Meet Mr.Hatcher


Mr.Hatcher makes popcorn with his students to sell to other teachers and students around school.

Ava Babson, Staff writer

David Hatcher was a custodian at West Brunswick for about five years, soon after he left West, he became a teacher assistant at South Brunswick high school for another five years. He is now in the process of his student internship and finishing up his teaching degree here at West to become a Special Ed teacher.

Becoming an Exceptional Children’s teacher may look appealing on paper because of the hiring bonus that comes with it; however, it takes a special person to have the patience and wherewithal to work and provide for students with special needs. They are trained to work with kids who have a wide range of different disabilities or special needs: learning disabilities, behavioral disorders, or developmental delays. These teachers have to use specialized teaching methods and tools to be able to meet the unique needs of each student in order to help them succeed academically and socially.

“I’ve always been interested in EC, so it didn’t really change my mind,” said Hatcher. “I just went to school and stuff like that to get to be a teacher.”

Stephanie McClean, the department head and EC teacher here, has Hatcher in her classroom as his cooperating teacher during Hatcher’s internship. McClean has enjoyed being in the classroom and seeing him work.

“I think he’s going to be a great special ed teacher,” said McClean. “He’s got a real heart for special ed kids, and you can tell he really cares about them and wants to see each child really meet his or her potential and it comes across in the classroom when he’s working with the kids.”

Hatcher has grown to connect with the kids that have special needs throughout the years. He has a personal connection with his son with disabilities which has given him the ability to understand how those kids live and cope with different obstacles in life, especially when it comes to learning.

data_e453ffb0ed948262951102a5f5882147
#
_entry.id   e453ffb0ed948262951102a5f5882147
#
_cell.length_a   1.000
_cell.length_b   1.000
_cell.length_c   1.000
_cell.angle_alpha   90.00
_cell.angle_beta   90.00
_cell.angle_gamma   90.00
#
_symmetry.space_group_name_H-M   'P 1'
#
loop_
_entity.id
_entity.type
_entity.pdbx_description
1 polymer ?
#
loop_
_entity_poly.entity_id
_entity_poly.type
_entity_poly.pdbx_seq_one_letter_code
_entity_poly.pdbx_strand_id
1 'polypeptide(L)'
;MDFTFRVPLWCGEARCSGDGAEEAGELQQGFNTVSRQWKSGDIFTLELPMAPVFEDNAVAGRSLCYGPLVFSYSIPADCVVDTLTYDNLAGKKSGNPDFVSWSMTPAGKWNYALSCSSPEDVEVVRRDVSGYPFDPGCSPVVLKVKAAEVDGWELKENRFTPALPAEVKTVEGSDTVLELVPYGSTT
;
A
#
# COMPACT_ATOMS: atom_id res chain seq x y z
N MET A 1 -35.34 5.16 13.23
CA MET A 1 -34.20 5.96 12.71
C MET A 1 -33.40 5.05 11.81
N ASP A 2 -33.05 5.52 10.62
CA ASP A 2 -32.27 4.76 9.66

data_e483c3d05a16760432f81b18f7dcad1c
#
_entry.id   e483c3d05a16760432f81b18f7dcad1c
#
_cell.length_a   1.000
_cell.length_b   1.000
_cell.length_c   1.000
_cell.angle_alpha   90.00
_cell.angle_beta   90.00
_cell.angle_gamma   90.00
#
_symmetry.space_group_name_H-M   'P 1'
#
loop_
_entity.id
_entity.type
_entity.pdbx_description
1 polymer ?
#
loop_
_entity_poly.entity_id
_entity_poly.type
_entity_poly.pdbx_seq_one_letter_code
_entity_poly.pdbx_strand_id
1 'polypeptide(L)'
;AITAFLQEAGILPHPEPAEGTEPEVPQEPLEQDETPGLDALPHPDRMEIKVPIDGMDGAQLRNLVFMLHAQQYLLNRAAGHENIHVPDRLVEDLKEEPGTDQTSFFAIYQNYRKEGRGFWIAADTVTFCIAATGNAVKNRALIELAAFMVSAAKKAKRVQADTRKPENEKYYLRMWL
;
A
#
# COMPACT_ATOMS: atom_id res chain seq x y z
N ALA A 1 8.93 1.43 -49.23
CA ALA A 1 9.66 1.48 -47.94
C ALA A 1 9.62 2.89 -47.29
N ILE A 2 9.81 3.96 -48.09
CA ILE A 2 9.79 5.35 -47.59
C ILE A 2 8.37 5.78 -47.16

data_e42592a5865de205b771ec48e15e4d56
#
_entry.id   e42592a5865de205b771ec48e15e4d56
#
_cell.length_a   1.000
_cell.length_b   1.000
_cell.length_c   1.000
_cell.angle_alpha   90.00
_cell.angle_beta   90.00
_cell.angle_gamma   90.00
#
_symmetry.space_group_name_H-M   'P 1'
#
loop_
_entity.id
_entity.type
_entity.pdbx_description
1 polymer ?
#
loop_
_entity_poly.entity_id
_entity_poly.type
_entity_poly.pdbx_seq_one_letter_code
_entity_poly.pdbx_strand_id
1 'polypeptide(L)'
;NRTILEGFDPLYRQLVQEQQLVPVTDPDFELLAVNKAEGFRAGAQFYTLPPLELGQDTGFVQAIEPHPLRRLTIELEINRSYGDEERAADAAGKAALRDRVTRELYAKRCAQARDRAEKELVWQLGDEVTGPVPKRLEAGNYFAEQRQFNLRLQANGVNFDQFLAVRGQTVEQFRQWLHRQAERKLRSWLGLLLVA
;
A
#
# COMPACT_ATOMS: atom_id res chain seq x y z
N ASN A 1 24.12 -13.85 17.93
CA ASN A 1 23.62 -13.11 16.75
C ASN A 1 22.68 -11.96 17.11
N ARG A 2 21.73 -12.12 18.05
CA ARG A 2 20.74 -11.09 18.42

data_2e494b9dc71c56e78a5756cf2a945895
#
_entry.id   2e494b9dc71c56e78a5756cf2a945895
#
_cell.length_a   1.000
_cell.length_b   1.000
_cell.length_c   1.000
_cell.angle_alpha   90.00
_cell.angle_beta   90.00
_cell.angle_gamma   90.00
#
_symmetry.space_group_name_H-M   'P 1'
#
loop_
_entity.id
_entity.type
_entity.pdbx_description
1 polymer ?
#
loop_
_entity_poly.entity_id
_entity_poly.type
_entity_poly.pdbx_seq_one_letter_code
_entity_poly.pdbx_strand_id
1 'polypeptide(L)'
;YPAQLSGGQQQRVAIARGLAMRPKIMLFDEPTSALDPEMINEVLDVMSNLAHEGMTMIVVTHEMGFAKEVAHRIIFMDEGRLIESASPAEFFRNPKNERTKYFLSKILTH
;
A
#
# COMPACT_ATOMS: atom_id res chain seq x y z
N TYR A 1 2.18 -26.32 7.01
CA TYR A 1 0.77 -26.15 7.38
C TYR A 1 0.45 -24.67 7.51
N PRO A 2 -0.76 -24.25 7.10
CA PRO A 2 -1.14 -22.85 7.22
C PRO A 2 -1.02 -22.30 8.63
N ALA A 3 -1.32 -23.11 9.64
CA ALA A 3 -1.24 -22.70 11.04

“For EC, mainly I worked with one student for about ten years that had autism, so I was interested in that.” said Hatcher, “also my son, he’s diagnosed with ADHD and ODD, so that got me even more interested in it.”

Here in the EC program, some classes really focus on one subject, and that keeps the students focused on learning specific things and learning real life skills they can use at any point in their life, no matter what workforce they go into.

“We teach employment prep, so I enjoy doing job sites with them, teaching them job skills, getting them out in the community, working, and so that’s going to be their future is working,” said Hatcher. “My favorite part is seeing from when they first start, like in 9th grade to when they get to 12th grade, how much skills they’ve gained doing job sites.”

Those students can benefit from employment preparation in multiple ways. It will provide students with the skills they need to succeed in the workforce, no matter what type of disability they have. They will also use those skills in their daily life because employment prep also comes with basic skills like customer service, manners, technical skills, teamwork, communication, etc.

“I think Mr.Hatcher is a great guy,” said McLean. “I think that he’s really smart and he’s really passionate about the kids, so I think wherever he lands, he’ll do an excellent job.”